9 of 12 people found the following review helpful
4.0 out of 5 stars Early Ad Lore Still Amuses Nov. 18 2005
By Chris Ward - Published on Amazon.com
Format:Mass Market Paperback
Work in advertising? See how little it's changed in the last 35 or 40 years by reading this snarky and cutting look inside the biz. Learn about the pioneering admen (and women, though precious few in those days) who got the account for the first feminine hygiene deodorant spray! Thrill to stories of the first efforts to market Japanese products when everybody KNEW nothing good came from there. Japanese cars?? HA!!

So times have changed a little. But the business remains the same (i.e., utterly absurd), as these backstage stories show.
2 of 3 people found the following review helpful
3.0 out of 5 stars Mad Men Co-Branding Aug. 9 2011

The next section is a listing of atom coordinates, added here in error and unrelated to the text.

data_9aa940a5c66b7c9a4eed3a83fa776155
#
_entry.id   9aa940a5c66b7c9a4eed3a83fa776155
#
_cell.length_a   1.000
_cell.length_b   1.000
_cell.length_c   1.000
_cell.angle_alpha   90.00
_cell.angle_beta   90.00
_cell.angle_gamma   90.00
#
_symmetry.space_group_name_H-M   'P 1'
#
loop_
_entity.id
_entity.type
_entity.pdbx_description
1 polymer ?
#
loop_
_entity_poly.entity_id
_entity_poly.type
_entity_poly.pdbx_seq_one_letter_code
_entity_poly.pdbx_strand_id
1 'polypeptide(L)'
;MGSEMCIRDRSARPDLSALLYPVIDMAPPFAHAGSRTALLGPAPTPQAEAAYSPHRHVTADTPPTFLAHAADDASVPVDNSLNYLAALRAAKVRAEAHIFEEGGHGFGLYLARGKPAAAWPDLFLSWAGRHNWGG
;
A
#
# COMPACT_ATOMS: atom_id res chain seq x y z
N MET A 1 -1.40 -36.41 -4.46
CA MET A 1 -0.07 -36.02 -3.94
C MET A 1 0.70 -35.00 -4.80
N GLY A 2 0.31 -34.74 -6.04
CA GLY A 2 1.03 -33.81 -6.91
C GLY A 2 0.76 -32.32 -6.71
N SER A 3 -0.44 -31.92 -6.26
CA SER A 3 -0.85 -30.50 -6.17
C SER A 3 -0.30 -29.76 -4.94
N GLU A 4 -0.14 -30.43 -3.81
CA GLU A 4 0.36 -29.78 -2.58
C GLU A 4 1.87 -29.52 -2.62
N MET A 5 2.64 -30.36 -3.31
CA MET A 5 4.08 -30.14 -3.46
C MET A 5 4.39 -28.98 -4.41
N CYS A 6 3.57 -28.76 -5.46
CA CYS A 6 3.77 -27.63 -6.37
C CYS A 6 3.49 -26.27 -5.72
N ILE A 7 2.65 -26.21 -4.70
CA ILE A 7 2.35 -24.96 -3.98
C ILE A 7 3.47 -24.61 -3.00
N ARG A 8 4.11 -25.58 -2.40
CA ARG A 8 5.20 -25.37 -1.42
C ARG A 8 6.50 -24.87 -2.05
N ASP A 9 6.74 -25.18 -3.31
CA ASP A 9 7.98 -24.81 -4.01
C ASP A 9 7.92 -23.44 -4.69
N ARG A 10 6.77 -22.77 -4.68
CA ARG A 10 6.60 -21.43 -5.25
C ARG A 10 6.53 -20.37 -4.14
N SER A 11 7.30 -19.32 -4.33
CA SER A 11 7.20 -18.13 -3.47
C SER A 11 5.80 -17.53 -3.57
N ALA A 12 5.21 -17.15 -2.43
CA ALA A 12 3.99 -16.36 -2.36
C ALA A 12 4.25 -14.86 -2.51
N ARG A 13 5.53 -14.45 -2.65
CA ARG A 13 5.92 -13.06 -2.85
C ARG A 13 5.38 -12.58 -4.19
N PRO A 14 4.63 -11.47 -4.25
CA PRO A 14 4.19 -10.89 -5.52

By Jeffrey Swystun - Published on Amazon.com
Format:Paperback|Verified Purchase
Jerry Della Femina's now forty year-old book has been appropriately resurrected with the success of Mad Men. In fact, it is now a text book case of co-branding. Clearly, the original book was fodder for Matthew Weiner's superlative series and, as a result, is now leveraging the television drama on its re-released cover along with an endorsement from Mr. Weiner (the cover art now emulates Mad Men's opening sequence).

Della Femina would be a guy you would want to sit next to on a stool at the Oyster Bar. He would regal you with raunchy stories of Madison Avenue and if you listen carefully enough, you may learn something about advertising. Buried within the stories of drinking, toking, cheating, and playing politics are a few good bon mots like:

"There is no such thing as a bad client. But there is such a thing as bad advertising."

"Most account guys live with fear in their hearts."

"Creative people do not have a business sense about themselves."